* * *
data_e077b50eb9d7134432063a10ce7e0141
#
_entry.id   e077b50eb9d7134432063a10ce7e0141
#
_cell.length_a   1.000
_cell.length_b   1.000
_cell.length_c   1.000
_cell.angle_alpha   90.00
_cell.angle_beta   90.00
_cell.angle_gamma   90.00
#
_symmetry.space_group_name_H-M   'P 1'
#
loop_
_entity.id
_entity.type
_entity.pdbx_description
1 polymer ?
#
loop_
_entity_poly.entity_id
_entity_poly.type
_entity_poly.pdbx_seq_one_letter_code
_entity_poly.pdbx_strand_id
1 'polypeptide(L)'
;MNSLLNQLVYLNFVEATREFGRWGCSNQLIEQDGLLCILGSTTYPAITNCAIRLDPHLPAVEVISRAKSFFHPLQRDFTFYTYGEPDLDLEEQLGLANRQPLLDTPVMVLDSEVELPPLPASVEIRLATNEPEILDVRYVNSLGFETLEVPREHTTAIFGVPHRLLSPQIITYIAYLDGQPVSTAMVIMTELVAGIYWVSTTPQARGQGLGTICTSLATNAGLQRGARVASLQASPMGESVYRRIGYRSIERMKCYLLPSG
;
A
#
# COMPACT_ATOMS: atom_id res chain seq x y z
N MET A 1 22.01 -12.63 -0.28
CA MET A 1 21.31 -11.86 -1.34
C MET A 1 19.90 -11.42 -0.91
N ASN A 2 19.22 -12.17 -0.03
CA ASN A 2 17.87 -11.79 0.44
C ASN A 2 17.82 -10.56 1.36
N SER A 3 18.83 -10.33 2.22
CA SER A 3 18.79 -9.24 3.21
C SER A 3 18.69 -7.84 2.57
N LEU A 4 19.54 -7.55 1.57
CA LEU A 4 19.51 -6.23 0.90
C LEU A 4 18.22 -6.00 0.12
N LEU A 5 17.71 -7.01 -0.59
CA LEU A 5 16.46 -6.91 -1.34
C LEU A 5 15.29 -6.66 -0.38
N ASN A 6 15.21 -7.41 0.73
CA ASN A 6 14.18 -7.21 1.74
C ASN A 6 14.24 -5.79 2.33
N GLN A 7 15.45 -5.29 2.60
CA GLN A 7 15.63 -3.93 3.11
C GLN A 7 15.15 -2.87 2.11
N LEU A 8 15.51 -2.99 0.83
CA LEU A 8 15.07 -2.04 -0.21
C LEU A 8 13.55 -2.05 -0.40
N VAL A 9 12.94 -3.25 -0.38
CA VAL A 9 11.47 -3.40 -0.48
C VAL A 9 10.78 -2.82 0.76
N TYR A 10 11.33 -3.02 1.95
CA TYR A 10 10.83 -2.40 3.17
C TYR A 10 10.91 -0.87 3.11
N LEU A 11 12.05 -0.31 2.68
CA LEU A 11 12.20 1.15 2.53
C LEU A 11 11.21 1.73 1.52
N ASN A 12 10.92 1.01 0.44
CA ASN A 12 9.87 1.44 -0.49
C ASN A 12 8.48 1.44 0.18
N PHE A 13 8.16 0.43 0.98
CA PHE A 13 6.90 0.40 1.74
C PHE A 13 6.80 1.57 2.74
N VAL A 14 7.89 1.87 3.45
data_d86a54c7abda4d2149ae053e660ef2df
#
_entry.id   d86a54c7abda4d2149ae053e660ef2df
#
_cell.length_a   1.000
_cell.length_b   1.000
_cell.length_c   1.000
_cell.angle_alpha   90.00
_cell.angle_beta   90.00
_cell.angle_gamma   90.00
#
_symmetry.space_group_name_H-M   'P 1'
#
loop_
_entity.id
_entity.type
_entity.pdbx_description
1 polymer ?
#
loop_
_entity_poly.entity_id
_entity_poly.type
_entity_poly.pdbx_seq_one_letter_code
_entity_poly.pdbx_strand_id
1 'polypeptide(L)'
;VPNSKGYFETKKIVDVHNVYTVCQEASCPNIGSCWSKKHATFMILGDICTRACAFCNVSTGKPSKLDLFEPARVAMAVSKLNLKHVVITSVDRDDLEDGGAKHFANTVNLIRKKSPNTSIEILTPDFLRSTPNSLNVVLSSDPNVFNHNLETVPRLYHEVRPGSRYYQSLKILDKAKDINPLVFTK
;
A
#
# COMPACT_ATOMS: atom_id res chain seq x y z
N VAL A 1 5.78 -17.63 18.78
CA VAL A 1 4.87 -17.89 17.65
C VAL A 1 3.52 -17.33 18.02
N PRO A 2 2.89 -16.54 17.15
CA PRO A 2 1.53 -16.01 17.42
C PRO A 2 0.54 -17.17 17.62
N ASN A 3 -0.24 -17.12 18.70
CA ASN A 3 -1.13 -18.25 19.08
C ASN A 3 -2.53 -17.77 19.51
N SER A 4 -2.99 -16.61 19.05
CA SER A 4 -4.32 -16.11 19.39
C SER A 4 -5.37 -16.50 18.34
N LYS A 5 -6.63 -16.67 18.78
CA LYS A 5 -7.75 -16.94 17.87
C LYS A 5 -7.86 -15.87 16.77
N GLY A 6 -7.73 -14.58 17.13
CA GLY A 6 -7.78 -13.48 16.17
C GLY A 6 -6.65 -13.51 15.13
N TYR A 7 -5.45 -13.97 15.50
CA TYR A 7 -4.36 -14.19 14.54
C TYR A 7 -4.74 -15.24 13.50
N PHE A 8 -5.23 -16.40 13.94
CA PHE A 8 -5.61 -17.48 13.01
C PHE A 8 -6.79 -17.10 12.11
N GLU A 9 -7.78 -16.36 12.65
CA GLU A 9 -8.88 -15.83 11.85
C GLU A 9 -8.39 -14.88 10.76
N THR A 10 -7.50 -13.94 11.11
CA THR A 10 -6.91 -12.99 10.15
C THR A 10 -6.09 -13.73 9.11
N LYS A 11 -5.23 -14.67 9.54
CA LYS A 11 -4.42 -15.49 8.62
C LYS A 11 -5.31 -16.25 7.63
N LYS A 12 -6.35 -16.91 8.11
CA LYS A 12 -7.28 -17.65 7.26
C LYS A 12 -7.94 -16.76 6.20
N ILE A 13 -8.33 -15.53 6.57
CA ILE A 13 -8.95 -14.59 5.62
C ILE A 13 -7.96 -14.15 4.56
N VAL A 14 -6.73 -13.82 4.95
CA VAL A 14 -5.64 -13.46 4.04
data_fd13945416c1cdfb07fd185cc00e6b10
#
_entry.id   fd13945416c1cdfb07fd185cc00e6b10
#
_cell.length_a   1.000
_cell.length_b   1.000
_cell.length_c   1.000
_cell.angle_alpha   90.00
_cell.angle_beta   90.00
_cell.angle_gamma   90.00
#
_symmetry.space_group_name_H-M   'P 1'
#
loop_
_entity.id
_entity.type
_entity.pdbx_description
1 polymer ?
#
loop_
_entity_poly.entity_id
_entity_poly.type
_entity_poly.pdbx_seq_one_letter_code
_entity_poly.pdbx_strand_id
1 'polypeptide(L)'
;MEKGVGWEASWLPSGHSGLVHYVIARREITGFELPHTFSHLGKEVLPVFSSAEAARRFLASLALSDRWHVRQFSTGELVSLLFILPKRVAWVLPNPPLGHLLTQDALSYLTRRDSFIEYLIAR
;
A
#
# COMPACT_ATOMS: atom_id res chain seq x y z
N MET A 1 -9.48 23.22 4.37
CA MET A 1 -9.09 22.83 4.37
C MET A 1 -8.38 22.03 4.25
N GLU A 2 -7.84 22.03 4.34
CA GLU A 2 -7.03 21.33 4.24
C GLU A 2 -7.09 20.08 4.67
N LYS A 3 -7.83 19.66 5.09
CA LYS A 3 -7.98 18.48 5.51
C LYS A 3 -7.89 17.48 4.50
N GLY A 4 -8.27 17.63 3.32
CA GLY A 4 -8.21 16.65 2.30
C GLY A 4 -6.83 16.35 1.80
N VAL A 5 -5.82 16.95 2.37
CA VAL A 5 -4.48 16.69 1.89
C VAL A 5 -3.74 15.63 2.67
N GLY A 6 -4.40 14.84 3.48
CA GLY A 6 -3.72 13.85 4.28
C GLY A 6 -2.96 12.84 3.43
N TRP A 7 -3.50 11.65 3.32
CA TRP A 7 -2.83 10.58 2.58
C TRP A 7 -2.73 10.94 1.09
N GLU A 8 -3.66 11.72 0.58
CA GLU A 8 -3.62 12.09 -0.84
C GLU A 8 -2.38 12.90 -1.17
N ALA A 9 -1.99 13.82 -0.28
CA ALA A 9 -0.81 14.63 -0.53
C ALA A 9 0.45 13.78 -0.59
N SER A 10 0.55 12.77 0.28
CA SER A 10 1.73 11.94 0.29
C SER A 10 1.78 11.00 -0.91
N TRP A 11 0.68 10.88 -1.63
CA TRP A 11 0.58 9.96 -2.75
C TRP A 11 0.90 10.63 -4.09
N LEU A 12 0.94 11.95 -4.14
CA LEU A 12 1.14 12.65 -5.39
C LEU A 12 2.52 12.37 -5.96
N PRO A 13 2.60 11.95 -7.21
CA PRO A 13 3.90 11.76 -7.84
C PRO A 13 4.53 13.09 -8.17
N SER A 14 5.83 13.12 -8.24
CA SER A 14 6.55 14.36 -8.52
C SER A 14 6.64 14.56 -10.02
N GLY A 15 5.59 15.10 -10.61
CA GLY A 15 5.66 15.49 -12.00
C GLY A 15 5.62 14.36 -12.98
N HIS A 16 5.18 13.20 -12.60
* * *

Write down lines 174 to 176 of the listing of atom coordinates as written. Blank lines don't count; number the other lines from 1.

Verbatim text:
C MET A 1 -8.38 22.03 4.25
N GLU A 2 -7.84 22.03 4.34
CA GLU A 2 -7.03 21.33 4.24